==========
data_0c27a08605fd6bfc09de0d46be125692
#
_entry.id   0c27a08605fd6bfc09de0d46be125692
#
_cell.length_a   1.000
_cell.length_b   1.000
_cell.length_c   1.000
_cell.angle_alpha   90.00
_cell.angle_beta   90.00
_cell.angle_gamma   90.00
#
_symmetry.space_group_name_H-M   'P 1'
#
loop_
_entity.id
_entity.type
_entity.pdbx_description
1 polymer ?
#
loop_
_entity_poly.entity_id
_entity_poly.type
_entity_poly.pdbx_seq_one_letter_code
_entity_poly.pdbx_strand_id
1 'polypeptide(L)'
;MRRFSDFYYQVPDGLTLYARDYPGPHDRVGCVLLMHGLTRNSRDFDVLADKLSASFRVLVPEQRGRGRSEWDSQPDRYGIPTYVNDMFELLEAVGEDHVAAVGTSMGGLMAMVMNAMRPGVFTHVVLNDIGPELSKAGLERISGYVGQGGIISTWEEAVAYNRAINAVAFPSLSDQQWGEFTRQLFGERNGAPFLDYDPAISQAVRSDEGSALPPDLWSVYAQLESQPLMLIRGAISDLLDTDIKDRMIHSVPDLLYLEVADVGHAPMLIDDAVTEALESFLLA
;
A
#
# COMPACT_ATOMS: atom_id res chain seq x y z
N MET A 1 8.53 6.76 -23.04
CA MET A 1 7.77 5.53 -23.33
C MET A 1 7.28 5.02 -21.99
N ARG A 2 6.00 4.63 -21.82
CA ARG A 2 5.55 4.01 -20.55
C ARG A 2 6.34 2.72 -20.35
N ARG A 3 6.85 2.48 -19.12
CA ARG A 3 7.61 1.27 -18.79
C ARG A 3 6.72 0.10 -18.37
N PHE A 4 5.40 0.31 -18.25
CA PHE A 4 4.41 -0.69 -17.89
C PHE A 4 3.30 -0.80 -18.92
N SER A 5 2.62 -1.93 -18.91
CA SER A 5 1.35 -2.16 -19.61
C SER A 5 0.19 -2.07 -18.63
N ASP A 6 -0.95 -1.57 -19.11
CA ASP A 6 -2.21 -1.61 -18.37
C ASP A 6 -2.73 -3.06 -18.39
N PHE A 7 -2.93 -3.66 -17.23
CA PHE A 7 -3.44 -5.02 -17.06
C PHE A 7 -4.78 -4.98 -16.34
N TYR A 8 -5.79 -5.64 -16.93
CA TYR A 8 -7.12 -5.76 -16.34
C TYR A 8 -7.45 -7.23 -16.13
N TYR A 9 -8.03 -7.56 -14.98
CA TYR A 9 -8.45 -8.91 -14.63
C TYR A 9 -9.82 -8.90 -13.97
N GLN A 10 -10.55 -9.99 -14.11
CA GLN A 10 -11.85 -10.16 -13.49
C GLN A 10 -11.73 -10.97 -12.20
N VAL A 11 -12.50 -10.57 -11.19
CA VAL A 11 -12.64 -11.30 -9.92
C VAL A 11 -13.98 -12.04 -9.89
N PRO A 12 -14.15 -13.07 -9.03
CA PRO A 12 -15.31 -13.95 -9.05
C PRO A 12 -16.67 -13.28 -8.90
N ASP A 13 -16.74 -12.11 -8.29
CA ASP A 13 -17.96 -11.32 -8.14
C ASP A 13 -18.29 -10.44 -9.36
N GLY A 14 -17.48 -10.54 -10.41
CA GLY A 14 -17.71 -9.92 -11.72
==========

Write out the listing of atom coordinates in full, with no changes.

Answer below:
data_0c27a08605fd6bfc09de0d46be125692
#
_entry.id   0c27a08605fd6bfc09de0d46be125692
#
_cell.length_a   1.000
_cell.length_b   1.000
_cell.length_c   1.000
_cell.angle_alpha   90.00
_cell.angle_beta   90.00
_cell.angle_gamma   90.00
#
_symmetry.space_group_name_H-M   'P 1'
#
loop_
_entity.id
_entity.type
_entity.pdbx_description
1 polymer ?
#
loop_
_entity_poly.entity_id
_entity_poly.type
_entity_poly.pdbx_seq_one_letter_code
_entity_poly.pdbx_strand_id
1 'polypeptide(L)'
;MRRFSDFYYQVPDGLTLYARDYPGPHDRVGCVLLMHGLTRNSRDFDVLADKLSASFRVLVPEQRGRGRSEWDSQPDRYGIPTYVNDMFELLEAVGEDHVAAVGTSMGGLMAMVMNAMRPGVFTHVVLNDIGPELSKAGLERISGYVGQGGIISTWEEAVAYNRAINAVAFPSLSDQQWGEFTRQLFGERNGAPFLDYDPAISQAVRSDEGSALPPDLWSVYAQLESQPLMLIRGAISDLLDTDIKDRMIHSVPDLLYLEVADVGHAPMLIDDAVTEALESFLLA
;
A
#
# COMPACT_ATOMS: atom_id res chain seq x y z
N MET A 1 8.53 6.76 -23.04
CA MET A 1 7.77 5.53 -23.33
C MET A 1 7.28 5.02 -21.99
N ARG A 2 6.00 4.63 -21.82
CA ARG A 2 5.55 4.01 -20.55
C ARG A 2 6.34 2.72 -20.35
N ARG A 3 6.85 2.48 -19.12
CA ARG A 3 7.61 1.27 -18.79
C ARG A 3 6.72 0.10 -18.37
N PHE A 4 5.40 0.31 -18.25
CA PHE A 4 4.41 -0.69 -17.89
C PHE A 4 3.30 -0.80 -18.92
N SER A 5 2.62 -1.93 -18.91
CA SER A 5 1.35 -2.16 -19.61
C SER A 5 0.19 -2.07 -18.63
N ASP A 6 -0.95 -1.57 -19.11
CA ASP A 6 -2.21 -1.61 -18.37
C ASP A 6 -2.73 -3.06 -18.39
N PHE A 7 -2.93 -3.66 -17.23
CA PHE A 7 -3.44 -5.02 -17.06
C PHE A 7 -4.78 -4.98 -16.34
N TYR A 8 -5.79 -5.64 -16.93
CA TYR A 8 -7.12 -5.76 -16.34
C TYR A 8 -7.45 -7.23 -16.13
N TYR A 9 -8.03 -7.56 -14.98
CA TYR A 9 -8.45 -8.91 -14.63
C TYR A 9 -9.82 -8.90 -13.97
N GLN A 10 -10.55 -9.99 -14.11
CA GLN A 10 -11.85 -10.16 -13.49
C GLN A 10 -11.73 -10.97 -12.20
N VAL A 11 -12.50 -10.57 -11.19
CA VAL A 11 -12.64 -11.30 -9.92
C VAL A 11 -13.98 -12.04 -9.89
N PRO A 12 -14.15 -13.07 -9.03
CA PRO A 12 -15.31 -13.95 -9.05
C PRO A 12 -16.67 -13.28 -8.90
N ASP A 13 -16.74 -12.11 -8.29
CA ASP A 13 -17.96 -11.32 -8.14
C ASP A 13 -18.29 -10.44 -9.36
N GLY A 14 -17.48 -10.54 -10.41
CA GLY A 14 -17.71 -9.92 -11.72